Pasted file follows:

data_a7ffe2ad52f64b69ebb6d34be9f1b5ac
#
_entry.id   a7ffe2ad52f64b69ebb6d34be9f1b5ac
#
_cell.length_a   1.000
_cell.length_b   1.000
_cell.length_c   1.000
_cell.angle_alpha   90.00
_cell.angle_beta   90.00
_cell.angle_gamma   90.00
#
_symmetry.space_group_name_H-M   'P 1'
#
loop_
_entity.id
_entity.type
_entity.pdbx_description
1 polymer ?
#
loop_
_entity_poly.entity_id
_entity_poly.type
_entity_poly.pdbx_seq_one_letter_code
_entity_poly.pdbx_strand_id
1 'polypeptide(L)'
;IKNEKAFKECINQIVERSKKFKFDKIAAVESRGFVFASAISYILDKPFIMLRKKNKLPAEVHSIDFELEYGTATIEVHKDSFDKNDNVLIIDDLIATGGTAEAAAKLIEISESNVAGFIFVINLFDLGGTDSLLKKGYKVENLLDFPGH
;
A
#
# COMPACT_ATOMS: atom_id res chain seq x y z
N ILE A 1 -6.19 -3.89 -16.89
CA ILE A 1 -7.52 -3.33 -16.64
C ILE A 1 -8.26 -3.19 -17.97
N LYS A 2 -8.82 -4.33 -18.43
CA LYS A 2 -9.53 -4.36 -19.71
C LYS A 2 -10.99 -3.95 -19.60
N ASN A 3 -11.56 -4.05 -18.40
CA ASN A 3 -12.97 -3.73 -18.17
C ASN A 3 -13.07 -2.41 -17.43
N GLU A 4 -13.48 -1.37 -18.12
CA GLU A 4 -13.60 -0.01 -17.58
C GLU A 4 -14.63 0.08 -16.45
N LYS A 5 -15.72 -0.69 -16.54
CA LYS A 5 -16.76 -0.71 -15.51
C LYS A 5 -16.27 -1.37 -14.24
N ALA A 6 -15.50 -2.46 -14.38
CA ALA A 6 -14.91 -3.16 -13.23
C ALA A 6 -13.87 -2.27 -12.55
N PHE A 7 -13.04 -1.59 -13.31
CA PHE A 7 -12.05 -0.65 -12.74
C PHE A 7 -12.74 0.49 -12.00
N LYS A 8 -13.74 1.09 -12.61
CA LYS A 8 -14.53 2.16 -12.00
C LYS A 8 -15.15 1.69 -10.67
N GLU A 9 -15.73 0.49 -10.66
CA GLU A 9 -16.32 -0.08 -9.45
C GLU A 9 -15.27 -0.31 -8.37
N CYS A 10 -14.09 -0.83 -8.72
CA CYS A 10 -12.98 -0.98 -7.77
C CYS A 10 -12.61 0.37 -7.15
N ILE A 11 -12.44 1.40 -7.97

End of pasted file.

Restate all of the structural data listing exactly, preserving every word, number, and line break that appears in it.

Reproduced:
data_a7ffe2ad52f64b69ebb6d34be9f1b5ac
#
_entry.id   a7ffe2ad52f64b69ebb6d34be9f1b5ac
#
_cell.length_a   1.000
_cell.length_b   1.000
_cell.length_c   1.000
_cell.angle_alpha   90.00
_cell.angle_beta   90.00
_cell.angle_gamma   90.00
#
_symmetry.space_group_name_H-M   'P 1'
#
loop_
_entity.id
_entity.type
_entity.pdbx_description
1 polymer ?
#
loop_
_entity_poly.entity_id
_entity_poly.type
_entity_poly.pdbx_seq_one_letter_code
_entity_poly.pdbx_strand_id
1 'polypeptide(L)'
;IKNEKAFKECINQIVERSKKFKFDKIAAVESRGFVFASAISYILDKPFIMLRKKNKLPAEVHSIDFELEYGTATIEVHKDSFDKNDNVLIIDDLIATGGTAEAAAKLIEISESNVAGFIFVINLFDLGGTDSLLKKGYKVENLLDFPGH
;
A
#
# COMPACT_ATOMS: atom_id res chain seq x y z
N ILE A 1 -6.19 -3.89 -16.89
CA ILE A 1 -7.52 -3.33 -16.64
C ILE A 1 -8.26 -3.19 -17.97
N LYS A 2 -8.82 -4.33 -18.43
CA LYS A 2 -9.53 -4.36 -19.71
C LYS A 2 -10.99 -3.95 -19.60
N ASN A 3 -11.56 -4.05 -18.40
CA ASN A 3 -12.97 -3.73 -18.17
C ASN A 3 -13.07 -2.41 -17.43
N GLU A 4 -13.48 -1.37 -18.12
CA GLU A 4 -13.60 -0.01 -17.58
C GLU A 4 -14.63 0.08 -16.45
N LYS A 5 -15.72 -0.69 -16.54
CA LYS A 5 -16.76 -0.71 -15.51
C LYS A 5 -16.27 -1.37 -14.24
N ALA A 6 -15.50 -2.46 -14.38
CA ALA A 6 -14.91 -3.16 -13.23
C ALA A 6 -13.87 -2.27 -12.55
N PHE A 7 -13.04 -1.59 -13.31
CA PHE A 7 -12.05 -0.65 -12.74
C PHE A 7 -12.74 0.49 -12.00
N LYS A 8 -13.74 1.09 -12.61
CA LYS A 8 -14.53 2.16 -12.00
C LYS A 8 -15.15 1.69 -10.67
N GLU A 9 -15.73 0.49 -10.66
CA GLU A 9 -16.32 -0.08 -9.45
C GLU A 9 -15.27 -0.31 -8.37
N CYS A 10 -14.09 -0.83 -8.72
CA CYS A 10 -12.98 -0.98 -7.77
C CYS A 10 -12.61 0.37 -7.15
N ILE A 11 -12.44 1.40 -7.97